The Honda Accord Aerodeck Was A Bubble Era Shooting Brake Built For Easy Living

Summer 1985 was Live Aid. Back To The Future came out. Pete Rose was corking his bat. The living was easy. If you lived in Japan, Europe or New Zealand, Honda wanted to sell you an Accord to match your easy living lifestyle. They wanted to sell you an Aerodeck.

While they never sold them over here in the North America, the Aerodeck was Honda’s way of meeting the tough demands of the 1980s Bubble-era leisure lifestyle. If you’re a yuppie who makes the most of his downtime, a four-door sedan is your dad’s car, but you’ve got too many friends to buy a coupe. They’ve gotta be able to come with you. You’re going to need room for them in the back seat. Real room. For their heads.

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Photo: Honda

Honda’s solution to that problem is the Aerodeck, which is a shooting brake 3-door wagon. Previous shooting brakes were sportscars designed to carry dogs, shotguns and tweed for crusty brits to drive out to the countryside to shoot pigeons for supper. The ‘80s lifestyle appears, from Honda’s ad at least, to be more about donning your best bowler and sleeveless shirt, standing around with your friends in a parking lot and not shooting anything. The Aerodeck, with its wagon-like tall hatch and room in the back for full-sized adults, seems to suit that just as well.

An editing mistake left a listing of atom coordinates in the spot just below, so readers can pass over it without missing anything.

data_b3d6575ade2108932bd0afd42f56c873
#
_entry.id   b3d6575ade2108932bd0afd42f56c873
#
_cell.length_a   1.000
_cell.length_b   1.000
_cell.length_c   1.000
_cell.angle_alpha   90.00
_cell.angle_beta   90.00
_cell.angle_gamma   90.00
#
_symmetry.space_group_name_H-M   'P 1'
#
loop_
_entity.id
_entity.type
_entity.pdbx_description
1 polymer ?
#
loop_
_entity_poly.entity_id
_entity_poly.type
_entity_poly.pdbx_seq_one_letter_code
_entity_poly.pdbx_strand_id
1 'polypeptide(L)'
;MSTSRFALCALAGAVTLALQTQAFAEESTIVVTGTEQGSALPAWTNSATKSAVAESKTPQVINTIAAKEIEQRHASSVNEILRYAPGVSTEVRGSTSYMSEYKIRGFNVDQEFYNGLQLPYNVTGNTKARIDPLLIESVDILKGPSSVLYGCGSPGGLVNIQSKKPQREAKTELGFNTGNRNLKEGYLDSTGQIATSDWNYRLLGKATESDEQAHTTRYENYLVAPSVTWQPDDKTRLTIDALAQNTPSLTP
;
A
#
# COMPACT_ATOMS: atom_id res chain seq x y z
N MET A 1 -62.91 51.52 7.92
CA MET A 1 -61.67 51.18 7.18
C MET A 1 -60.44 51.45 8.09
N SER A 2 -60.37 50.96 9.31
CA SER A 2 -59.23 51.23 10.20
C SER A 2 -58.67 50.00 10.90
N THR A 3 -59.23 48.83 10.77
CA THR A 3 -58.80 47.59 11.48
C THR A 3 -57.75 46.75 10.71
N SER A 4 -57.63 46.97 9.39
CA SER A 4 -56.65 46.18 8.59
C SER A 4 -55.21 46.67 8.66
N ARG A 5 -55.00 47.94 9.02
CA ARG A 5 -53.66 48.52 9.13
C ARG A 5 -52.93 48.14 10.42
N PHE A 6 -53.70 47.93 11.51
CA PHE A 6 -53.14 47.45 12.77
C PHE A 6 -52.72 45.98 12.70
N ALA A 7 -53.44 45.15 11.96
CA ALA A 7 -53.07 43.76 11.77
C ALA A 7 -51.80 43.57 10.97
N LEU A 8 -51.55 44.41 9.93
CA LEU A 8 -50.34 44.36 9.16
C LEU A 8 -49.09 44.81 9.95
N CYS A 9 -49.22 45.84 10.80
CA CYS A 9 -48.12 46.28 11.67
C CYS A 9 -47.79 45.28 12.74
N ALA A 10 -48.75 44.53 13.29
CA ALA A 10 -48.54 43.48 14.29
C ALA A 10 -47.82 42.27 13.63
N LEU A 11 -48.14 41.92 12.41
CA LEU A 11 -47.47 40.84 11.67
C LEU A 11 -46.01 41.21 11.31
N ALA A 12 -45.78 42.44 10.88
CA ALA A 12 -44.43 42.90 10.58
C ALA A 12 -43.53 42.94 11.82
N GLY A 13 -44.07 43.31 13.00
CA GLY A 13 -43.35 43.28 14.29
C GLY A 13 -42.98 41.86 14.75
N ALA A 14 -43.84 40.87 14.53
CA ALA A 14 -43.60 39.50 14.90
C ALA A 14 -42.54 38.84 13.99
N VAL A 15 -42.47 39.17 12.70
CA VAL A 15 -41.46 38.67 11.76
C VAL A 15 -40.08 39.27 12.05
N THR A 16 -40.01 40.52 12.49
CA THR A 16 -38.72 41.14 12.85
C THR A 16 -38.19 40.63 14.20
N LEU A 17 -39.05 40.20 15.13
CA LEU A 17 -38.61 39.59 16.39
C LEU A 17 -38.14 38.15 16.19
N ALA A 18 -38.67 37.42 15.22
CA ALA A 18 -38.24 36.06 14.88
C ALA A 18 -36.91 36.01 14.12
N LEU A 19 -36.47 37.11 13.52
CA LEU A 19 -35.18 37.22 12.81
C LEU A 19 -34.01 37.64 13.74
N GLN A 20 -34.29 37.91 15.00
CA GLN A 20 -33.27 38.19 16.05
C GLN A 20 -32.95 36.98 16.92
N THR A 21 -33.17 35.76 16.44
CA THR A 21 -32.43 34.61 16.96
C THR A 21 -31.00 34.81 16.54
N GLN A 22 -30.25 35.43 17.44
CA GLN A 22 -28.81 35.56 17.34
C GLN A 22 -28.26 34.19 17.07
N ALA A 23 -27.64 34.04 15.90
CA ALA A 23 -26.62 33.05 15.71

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According to Perry Shoar over at Curbside Classic, the Aerodeck, like the rest of the Accord bodystyles introduced in 1985, got a 2.0 liter twelve valve engine for the first time, as well as double-wishbone front suspension from the Prelude. America had to make do with the Ohio-built coupe instead of the Aerodeck while other markets got a choice of either shape, along with the classic hatch, sedan, and wagon.

Photo: Honda
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One of the slickest features of the Aerodeck was its rear door. Not shared with the regular Accord wagon, the Aerodeck’s door extended into the roof of the car, kind of like a rear-mounted gull-wing door. Together with the pop-out windows and the sharp sweep up along the side of the body ending at the cut-off kammback, the Aerodeck is a lot more imaginative than the upright coupe we got in North America. Maybe we just didn’t live easy enough to deserve it?

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Max Finkel

Max Finkel is a Weekend Contributor at Jalopnik.